What I’d like to see happen is for the classification process itself to be deregulated and crowd-sourced, with each game initially released as unclassified (and, therefore, unavailable to minors), and for adult users to submit the age threshold that they deem appropriate after experiencing the game for themselves. I’d predict a wide standard deviation of responses (which begs the question of why we allow one or two public servants to make these decisions for us), but it’d be great to be able to see the average recommended age for a game as taken from members of my social circle.

P.S. Note that “Plants vs Zombies” has been classified as 9+ by Apple, but that I’m still happy for my 4+ daughter to play it :)

36 thoughts on “Classification and Censorship

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  2. Clinton

    Thanks for the post. Clearly there are many problems with the current classification of games. I’ll have more to say on this when I’ve had more time to go through the international comparisons.

    Given your view that “… I believe that these kinds of recommendations are of limited benefit, and are often ignored by consumers”; and “… I’d much prefer to base my decision on my previous experience with the game, or on the recommendations of my friends and family”; perhaps there is room for a dedicated private service. Is there anything like this currently? If most people are going to ignore the classifications anyway, there must be a demand for such a service, based on average user ratings – in this case, average user classifications, like tripadvisor. Why not start something? Many parents simply don’t have friends and family they can approach for advice on a particular game. If they are not gamers themselves, chances are thier social circle are not gamers. And there is the first mover thing.

    I don’t know much about the process, but the classification process seems to be entangled with censorship. I see this as a problem too. My position is that I am against censorship, but for classification as an informational service. A widely used user-classification community might go some way to forcing a rethink from policy makers.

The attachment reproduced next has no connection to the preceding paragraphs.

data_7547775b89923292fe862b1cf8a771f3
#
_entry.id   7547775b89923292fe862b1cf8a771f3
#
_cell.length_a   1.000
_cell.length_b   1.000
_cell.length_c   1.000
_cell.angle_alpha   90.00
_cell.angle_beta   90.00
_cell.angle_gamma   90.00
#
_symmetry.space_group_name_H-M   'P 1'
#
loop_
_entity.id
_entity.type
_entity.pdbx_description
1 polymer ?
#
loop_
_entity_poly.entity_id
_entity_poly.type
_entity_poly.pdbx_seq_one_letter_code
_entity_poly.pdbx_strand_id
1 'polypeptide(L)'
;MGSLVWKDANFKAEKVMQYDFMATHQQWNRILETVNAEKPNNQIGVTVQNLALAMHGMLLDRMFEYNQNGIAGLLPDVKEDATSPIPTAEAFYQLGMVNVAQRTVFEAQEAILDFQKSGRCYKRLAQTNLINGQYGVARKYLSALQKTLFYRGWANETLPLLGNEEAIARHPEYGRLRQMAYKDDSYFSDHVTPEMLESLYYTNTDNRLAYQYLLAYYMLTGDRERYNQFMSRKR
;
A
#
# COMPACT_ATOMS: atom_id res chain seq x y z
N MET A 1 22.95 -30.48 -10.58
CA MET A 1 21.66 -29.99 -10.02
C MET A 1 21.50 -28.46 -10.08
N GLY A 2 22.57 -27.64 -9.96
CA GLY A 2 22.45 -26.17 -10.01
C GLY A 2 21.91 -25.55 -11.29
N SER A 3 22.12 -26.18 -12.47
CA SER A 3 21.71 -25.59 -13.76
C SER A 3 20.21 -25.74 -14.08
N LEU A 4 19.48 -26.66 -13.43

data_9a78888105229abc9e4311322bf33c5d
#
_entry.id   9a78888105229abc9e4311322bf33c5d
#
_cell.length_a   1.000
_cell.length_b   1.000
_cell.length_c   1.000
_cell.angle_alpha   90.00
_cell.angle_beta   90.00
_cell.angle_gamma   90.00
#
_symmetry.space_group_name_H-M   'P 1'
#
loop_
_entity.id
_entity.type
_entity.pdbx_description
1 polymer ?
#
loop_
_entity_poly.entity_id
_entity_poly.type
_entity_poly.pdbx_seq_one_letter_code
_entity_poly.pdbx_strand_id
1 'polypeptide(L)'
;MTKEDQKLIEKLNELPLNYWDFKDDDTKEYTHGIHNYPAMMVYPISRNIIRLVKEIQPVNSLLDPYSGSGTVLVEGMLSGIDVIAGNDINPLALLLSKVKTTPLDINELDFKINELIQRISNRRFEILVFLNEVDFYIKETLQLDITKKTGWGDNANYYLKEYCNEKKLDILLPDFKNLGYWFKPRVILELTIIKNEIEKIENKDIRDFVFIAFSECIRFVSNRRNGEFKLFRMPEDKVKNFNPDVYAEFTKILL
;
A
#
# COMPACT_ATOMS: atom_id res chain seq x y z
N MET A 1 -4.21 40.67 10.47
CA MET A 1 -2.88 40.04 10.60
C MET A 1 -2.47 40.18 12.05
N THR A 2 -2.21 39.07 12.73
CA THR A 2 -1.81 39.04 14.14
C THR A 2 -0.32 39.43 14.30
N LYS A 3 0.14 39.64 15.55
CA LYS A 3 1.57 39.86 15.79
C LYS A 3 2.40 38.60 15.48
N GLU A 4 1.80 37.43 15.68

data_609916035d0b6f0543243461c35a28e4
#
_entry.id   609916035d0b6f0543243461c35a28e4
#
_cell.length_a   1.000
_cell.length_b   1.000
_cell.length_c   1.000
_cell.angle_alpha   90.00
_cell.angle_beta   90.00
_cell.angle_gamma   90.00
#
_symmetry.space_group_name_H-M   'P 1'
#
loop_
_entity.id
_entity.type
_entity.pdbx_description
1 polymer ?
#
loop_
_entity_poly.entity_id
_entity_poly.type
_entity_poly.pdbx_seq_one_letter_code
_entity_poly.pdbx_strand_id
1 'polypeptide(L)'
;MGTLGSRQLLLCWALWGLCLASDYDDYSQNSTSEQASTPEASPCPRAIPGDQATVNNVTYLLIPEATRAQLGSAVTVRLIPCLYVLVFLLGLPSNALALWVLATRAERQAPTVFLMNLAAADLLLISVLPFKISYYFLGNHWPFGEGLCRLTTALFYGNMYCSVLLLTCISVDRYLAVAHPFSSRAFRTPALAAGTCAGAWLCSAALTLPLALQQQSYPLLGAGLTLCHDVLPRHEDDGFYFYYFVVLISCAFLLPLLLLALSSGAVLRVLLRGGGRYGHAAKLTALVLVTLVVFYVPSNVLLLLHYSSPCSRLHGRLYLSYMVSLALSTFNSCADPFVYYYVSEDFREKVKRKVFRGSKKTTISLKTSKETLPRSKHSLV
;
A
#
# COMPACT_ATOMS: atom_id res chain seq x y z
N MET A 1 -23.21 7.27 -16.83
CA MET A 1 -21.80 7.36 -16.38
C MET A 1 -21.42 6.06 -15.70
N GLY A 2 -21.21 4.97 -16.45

Reply
  3. Eric Spainn

    The thing that annoys me so much isn’t the classification, it’s not a bad idea. The most annoying thing is that games are being barred due to the cost of the COMPULSORY classification system. Most of these games wouldn’t make back the cost of the classification. Other games are too risky to pay up front for the classification before they hit the market.

    If the Board really was concerned about children, then they’d make the prices for classification reasonable. $500 is too much for a $1 game, it’s completely untenable. If the board really wanted to prove that they cared about the industry and not the money lining their own pockets then they would reduce the price to make it more affordable. They should lobby the politicians for funding and stop preventing developers from being able to survive in what is already a harsh market. The AAA game companies can afford it, but not the small guys.

    So, does the board have the courage to forgo their lucrative income? Or will they try and protect their dirty gold mine?

    Reply